-Rotax builds magnificent motors and this one is the true heart of the bike! 106 horsepower out of 1.0-litre and the locomotive-type endless power pulls you along in almost any gear. Passing is a breeze and fearless! After having ridden many 2, 4 and 6 cylinder bikes, this twin is unlike any previous twin I have ridden, a most impressive powerplant.
-So would I plunk down $18,500 plus tax for the Spyder? I’m not sure at this time –I hear they are working on a touring model and if it addresses the vibration in the handlebars and the wind blast, I may consider one. But I do enjoy the freedom to lean into corners on a ‘regular’ motorcycle, done almost by instinct with little input required vs. the need to push/pull the handlebars to steer the Spyder (and thus requiring constant attention).
-I believe the true ‘grand slam’ of this recreational product is the fact that it will attract many more people to motorcycling, including people with limited or reduced mobility (especially with the anticipated automatic model).
-Ride safely!

Calgary high school teacher Debbie Noesgaard has been riding a motorcycle for almost a decade. Her machine of choice (prior to the Can-Am Spyder) was a 1995 Triumph Thunderbird 900. Her Triumph now sits forlornly in the garage since she took delivery of her yellow 2008 Can-Am Spyder from Bow Cycle in April this year. She’s logged 2,300 km so far.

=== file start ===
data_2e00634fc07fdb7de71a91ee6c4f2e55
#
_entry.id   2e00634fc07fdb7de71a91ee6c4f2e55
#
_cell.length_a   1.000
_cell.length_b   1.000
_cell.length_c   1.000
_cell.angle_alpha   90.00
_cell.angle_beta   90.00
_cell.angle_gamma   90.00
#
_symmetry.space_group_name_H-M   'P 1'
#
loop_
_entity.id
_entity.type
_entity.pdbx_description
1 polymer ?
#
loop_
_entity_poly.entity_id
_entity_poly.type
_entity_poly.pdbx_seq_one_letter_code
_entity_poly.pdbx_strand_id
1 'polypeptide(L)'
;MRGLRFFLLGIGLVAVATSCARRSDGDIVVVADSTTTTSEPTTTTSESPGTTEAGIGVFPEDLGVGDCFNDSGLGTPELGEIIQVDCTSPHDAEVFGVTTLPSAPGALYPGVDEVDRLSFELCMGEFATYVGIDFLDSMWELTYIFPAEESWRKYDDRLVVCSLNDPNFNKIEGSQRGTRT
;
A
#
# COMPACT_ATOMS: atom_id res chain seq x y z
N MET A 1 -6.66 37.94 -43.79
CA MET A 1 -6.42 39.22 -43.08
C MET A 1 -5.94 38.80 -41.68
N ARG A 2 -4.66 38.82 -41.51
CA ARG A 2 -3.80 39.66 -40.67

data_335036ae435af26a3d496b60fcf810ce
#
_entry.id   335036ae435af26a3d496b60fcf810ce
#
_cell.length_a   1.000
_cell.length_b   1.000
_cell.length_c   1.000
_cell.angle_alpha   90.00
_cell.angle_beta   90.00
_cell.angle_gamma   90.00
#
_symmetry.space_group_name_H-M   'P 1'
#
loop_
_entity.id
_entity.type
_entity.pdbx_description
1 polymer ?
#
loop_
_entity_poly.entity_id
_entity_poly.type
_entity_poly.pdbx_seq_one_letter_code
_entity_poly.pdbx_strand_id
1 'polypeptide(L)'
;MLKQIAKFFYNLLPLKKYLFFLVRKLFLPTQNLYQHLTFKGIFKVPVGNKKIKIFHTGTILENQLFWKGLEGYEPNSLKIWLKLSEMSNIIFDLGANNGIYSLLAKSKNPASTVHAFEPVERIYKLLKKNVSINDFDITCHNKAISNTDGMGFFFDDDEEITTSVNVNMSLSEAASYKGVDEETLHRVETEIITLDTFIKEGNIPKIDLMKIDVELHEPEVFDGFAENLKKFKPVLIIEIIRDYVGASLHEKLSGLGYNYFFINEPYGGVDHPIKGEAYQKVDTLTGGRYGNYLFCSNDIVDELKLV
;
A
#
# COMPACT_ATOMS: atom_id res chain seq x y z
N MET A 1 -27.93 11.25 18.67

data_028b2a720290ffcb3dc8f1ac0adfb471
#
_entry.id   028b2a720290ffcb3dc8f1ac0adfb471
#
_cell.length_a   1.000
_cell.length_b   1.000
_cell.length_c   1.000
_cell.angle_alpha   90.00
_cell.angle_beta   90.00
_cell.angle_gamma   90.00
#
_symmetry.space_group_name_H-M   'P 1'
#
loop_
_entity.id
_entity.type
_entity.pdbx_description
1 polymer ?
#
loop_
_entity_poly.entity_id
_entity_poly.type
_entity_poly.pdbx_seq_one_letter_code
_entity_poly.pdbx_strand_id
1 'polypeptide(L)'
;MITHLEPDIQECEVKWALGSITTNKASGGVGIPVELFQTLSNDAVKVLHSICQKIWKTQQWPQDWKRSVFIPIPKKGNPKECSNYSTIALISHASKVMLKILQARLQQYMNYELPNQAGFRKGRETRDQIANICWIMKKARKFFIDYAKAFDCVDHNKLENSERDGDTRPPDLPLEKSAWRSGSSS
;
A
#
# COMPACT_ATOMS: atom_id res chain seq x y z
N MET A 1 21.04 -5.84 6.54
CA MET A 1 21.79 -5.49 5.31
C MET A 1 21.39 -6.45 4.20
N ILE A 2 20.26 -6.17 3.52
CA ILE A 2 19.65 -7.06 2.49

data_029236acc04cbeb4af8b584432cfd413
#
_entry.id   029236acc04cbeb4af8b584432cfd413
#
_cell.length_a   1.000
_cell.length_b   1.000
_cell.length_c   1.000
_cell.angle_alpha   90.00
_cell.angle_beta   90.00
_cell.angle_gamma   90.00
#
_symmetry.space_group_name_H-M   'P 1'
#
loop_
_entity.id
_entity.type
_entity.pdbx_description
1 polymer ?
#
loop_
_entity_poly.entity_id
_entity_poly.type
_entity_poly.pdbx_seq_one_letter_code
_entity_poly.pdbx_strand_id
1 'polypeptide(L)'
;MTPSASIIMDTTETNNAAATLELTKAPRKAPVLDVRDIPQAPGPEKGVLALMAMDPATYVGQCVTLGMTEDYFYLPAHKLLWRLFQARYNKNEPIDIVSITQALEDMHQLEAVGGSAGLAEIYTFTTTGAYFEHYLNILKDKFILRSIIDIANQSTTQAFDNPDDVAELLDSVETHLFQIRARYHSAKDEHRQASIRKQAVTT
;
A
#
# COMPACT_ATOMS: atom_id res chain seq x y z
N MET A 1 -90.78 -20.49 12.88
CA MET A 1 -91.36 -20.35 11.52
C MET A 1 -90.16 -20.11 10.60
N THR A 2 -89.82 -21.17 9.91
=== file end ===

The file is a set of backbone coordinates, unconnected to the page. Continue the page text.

Q: Why the Can-Am Spyder?
A: I took one on the Awareness Ride last year (2007), and was able to take one out again in June over the Highwood Pass. I knew then I wanted one. It handled beautifully in the city, and beautifully on the highway. There was some bad weather with hail and pooling water in the Pass, and on the Triumph I would have been nervous. But on the Spyder, I was fine.

Q: What’s your opinion of the ride?
A: It’s a different ride but it’s an active ride — it’s like riding a Sea-Doo or a snow machine, only on pavement. And I really like that feel, you still need to lean, but you shift your weight differently on this than you do on a bike. The steering feels quite a bit different, and you might think you need quite a bit of upper body strength to handle it, but it’s not too bad. There is quite a windblast with the low windshield — in the city you don’t notice it but on the highway at speed you feel it — you’ll want a full-face helmet.